Let me introduce you to the worst take on the economy of 2022. BlackRock President Rob Kapito appeared at a conference in Houston this week. He made more than $20 million last year. His company is considered “Too Big to Fail” by the Federal Reserve. While discussing the ongoing “scarcity inflation” that is weighing on natural gas and oil prices, worker shortages, and worsening food supplies… he said this…
“For the first time, this generation will go into a store and not be able to get what they want,” he said. “And we have a very entitled generation that has never had to sacrifice.” I’ll remind you that Kapito makes $20 million a year.
Also, let me remind you that one of the biggest drivers of ESG policies in boardrooms and balance sheets – the very trend that is keeping capital out of the hands of oil and gas producers and driving up energy costs (and everything else) — is BlackRock. This may be the worst level of self-awareness I’ve witnessed in years.
Speaking of ESG… Let’s Talk About Europe
Before Russia invaded Ukraine, European nations were experiencing energy challenges from their transition to renewable sources. And the EU has been starving capital for new local oil and natural gas projects for years. However, the Russian invasion has exacerbated an energy crisis.
To be very candid: Europe was lucky to have a mild winter. I have friends in the energy sector in Switzerland, Germany, and France, and all of them were concerned about rolling blackouts back in October if winter was colder than anticipated. European natural gas storage levels are almost at their lowest levels over the last five years.
As relations between Russia and Europe hit recent new lows, the question is who will provide liquefied natural gas (LNG) to the region. The answer is here in the United States. However, the U.S. alone won’t be able to replace Russian supplies completely.
The global LNG market has been VERY tight – and there is very little new capacity coming online in the next five years. LNG prices are likely to remain elevated, especially as Asian nations come back online and purchase fuel in the wake of their reopening from COVID-19. In addition to buying pressure, there isn’t a lot of substitution in this market.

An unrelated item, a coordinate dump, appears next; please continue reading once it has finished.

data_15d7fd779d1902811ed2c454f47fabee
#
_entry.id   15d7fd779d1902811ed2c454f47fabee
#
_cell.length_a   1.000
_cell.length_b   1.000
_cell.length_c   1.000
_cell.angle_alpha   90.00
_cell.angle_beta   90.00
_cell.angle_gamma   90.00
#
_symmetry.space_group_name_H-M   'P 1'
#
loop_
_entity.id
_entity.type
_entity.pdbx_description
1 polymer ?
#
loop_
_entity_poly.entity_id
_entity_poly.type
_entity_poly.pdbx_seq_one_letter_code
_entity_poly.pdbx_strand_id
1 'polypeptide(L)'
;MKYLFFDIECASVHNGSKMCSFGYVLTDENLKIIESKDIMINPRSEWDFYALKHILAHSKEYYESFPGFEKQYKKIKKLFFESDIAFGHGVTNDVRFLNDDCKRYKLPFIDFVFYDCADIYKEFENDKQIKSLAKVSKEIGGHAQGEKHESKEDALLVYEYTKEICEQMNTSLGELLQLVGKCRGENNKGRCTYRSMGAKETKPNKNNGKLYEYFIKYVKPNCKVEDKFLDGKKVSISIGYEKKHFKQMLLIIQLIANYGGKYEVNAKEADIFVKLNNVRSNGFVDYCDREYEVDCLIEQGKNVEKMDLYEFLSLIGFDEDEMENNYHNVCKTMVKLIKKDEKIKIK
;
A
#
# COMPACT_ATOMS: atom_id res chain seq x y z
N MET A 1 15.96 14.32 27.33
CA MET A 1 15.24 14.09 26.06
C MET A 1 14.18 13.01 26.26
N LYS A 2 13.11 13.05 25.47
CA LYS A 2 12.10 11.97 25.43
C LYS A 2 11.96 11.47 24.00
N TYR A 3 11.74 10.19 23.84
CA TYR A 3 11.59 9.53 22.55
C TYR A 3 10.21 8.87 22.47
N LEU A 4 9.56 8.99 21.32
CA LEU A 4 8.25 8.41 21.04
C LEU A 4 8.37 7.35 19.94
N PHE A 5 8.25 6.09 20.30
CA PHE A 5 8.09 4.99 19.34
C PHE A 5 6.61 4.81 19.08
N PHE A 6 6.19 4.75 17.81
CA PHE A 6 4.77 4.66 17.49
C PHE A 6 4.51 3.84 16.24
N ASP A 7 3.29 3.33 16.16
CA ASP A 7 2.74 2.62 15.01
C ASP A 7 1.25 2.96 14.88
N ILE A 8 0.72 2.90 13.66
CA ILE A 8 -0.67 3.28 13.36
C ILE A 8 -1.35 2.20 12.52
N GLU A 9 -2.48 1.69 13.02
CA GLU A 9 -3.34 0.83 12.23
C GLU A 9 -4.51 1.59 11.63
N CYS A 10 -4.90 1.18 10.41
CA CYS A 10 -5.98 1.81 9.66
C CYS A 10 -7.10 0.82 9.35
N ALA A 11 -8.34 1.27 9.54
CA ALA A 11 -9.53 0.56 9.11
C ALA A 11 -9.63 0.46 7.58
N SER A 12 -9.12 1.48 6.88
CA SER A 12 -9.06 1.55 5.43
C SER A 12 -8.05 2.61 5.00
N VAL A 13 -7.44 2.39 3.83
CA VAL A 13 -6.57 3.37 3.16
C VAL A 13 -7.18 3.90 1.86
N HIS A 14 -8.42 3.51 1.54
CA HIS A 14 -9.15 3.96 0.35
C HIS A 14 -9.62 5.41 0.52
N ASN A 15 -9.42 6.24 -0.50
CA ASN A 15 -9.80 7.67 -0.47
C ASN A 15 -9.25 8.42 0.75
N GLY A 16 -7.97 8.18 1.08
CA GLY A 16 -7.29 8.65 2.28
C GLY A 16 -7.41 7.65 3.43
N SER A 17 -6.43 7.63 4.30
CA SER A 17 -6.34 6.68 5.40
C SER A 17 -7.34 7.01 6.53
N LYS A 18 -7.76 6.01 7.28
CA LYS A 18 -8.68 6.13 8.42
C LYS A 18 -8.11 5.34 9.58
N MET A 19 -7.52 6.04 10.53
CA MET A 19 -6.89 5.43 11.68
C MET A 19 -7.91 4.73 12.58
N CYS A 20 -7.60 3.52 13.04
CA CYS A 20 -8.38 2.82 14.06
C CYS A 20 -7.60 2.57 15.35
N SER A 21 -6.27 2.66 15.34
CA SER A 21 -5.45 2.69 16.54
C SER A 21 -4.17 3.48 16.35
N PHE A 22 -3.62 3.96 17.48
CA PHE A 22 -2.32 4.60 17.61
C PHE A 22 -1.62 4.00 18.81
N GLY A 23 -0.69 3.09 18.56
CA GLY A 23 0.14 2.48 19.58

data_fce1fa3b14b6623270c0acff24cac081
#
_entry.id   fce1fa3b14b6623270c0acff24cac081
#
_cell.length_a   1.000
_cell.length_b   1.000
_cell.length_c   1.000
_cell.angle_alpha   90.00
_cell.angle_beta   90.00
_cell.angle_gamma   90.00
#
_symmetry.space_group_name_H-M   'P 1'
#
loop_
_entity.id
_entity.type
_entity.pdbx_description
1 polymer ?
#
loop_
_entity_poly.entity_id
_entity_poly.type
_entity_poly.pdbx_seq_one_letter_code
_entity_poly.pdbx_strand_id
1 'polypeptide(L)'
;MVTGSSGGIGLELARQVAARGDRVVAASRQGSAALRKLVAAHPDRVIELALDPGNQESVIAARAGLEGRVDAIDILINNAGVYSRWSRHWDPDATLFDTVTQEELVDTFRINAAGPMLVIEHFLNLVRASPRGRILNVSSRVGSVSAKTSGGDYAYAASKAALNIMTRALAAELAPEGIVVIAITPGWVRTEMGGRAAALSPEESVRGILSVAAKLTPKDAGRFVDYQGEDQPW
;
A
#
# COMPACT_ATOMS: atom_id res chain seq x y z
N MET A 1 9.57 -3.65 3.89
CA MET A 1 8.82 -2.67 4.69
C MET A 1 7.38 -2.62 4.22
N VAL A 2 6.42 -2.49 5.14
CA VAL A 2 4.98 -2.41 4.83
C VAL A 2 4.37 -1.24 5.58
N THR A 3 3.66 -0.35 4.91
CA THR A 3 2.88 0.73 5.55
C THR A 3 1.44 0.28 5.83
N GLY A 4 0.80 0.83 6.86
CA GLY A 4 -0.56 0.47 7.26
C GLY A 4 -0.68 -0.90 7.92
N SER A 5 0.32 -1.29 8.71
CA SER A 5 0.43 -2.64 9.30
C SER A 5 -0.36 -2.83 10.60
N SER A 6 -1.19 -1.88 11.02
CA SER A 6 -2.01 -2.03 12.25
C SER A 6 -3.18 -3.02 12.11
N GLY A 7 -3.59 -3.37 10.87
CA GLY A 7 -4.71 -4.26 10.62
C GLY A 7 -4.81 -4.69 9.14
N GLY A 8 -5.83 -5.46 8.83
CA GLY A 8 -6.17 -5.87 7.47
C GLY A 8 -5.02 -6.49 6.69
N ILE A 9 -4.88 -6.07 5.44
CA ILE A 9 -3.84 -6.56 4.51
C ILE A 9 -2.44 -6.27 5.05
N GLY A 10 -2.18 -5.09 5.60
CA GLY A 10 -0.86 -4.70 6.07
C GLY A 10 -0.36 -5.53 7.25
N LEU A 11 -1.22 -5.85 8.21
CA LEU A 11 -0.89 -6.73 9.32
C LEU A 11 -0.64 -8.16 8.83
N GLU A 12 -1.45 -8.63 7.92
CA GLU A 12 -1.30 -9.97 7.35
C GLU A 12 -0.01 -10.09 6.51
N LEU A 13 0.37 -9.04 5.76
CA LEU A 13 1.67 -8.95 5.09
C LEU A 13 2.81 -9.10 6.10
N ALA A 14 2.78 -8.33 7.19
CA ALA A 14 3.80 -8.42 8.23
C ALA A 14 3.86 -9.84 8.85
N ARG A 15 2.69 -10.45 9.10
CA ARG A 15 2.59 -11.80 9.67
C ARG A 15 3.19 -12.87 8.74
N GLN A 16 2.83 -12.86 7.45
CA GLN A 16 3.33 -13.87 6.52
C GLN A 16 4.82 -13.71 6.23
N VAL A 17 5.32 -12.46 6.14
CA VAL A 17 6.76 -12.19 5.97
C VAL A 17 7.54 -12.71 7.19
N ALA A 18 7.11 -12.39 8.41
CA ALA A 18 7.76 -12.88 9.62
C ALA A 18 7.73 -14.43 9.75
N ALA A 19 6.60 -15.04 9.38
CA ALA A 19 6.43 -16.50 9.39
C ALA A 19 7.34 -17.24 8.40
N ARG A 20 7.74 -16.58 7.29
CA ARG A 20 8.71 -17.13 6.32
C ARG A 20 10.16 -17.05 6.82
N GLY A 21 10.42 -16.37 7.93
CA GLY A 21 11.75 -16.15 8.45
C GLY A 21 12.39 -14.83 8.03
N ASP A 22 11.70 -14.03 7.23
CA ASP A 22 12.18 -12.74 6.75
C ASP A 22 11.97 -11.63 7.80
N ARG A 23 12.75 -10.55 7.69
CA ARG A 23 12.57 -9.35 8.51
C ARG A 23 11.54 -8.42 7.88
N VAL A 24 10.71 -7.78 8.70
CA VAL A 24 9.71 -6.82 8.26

Wind and solar are intermittent sources, and they are VERY expensive to integrate to ensure the replacement of baseload capacity. We’ll likely need to see a dramatic downturn in battery storage prices for long-term success in converting electrical generation to these sources. And coal prices are now likely to be very expensive as well.
Which Natural Gas Companies Will Benefit
So, the entire LNG supply chain will benefit from five years of tight supply and increasing demand. Who benefits?
First, LNG operators. You have likely heard of Cheniere Energy (LNG), which operates the Sabine Pass terminal. But, as I’ve noted, they have already sold out of their LNG from this facility into the 2040s. In addition, you have larger operators in this space, but they are multinational oil-and-gas companies like BP (BP), Shell (SHEL), and Exxon Mobil (XOM). These are more stable companies with diversified portfolios.
Second, look to the companies building projects in the United States and around the world. I like Tellurian (TELL), which has announced plans to create a new facility for LNG in Louisiana. It will take time to bring its project online, but it will start to generate long-term projects in the space. Others include Energy Transfer (ET) and Kosmos Energy (KOS).
Tomorrow, I’ll talk about another way to play this trend. Yes, many of these stocks have rallied in 2022. Don’t let that deter you from trading them. We’re in the early innings of a massive trend for the second list of stocks.